365 jobs have so far been secured as a result of 16 small businesses availing of the expedited restructuring process for viable small firms which need to be rescued financially, according to an analysis by the business advisory firm, Baker Tilly.
The Small Company Administrative Rescue Process – known as SCARP – came into operation at the end of 2021 with the aim of facilitating a simplified out-of-court debt restructuring for small businesses deemed to be viable.
The scheme was introduced as a cost-effective alternative to the examinership process which, due to its expense, is often out of the reach of small and micro-firms.
According to Baker Tilly, the number of small businesses availing of the process grew steadily throughout the year.
Last week alone, 23 jobs were secured in six companies across Ireland as they availed of the rescue process for small and micro companies, its figures show.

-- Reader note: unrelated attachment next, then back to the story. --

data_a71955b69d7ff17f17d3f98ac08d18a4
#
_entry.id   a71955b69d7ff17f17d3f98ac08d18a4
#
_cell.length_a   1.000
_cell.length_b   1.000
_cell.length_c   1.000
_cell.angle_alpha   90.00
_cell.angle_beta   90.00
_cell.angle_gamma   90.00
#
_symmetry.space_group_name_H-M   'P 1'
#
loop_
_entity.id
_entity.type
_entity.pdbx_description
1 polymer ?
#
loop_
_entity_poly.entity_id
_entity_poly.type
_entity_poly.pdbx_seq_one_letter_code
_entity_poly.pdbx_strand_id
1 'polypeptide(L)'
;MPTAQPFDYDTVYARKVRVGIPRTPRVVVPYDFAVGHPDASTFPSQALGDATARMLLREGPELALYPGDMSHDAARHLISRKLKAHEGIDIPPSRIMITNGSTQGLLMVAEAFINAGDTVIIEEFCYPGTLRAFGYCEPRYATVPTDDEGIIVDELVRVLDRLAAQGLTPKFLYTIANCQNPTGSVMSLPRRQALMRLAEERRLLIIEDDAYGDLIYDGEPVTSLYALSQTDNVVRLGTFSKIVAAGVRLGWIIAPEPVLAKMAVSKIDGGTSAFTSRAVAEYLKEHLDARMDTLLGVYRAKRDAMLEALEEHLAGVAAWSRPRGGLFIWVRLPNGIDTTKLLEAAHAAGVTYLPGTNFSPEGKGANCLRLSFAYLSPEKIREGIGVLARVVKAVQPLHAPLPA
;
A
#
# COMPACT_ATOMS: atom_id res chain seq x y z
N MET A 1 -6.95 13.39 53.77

“This represents the largest number of companies exiting the new restructuring process within one week since its introduction,” Baker Tilly said.
23 SCARP cases have been undertaken in the state to date, the company said, of which it has acted as advisers in around a dozen.
Under the process, an adviser is appointed to prepare a rescue plan and to work with creditors to consolidate company debts.
“The introduction of the SCARP process over a year ago was a really timely intervention by the State for hard-pressed small business owners grappling with solvency issues in the wake of the pandemic,” Dessie Morrow, Corporate Restructuring Director at Baker Tilly said.
“Obviously, the Government supports were of assistance but very often businesses continued to accrue interest on debt, rent arrears and struggled to pay down legacy debts. Its introduction also addressed the absence of a cost-effective restructuring process for certain small or micro businesses,” he explained.
Mr Morrow said it was imperative to make more firms aware of the cost-effective restructuring option as a means to survive in challenging environment.
“With growing wage costs, high inflation and rising interest levels, small Irish businesses face a challenging and rapidly evolving environment that will reduce their operating margins,” he said.
“Although in its infancy, SCARP can be an important lifeline for many small businesses across Ireland,” he concluded.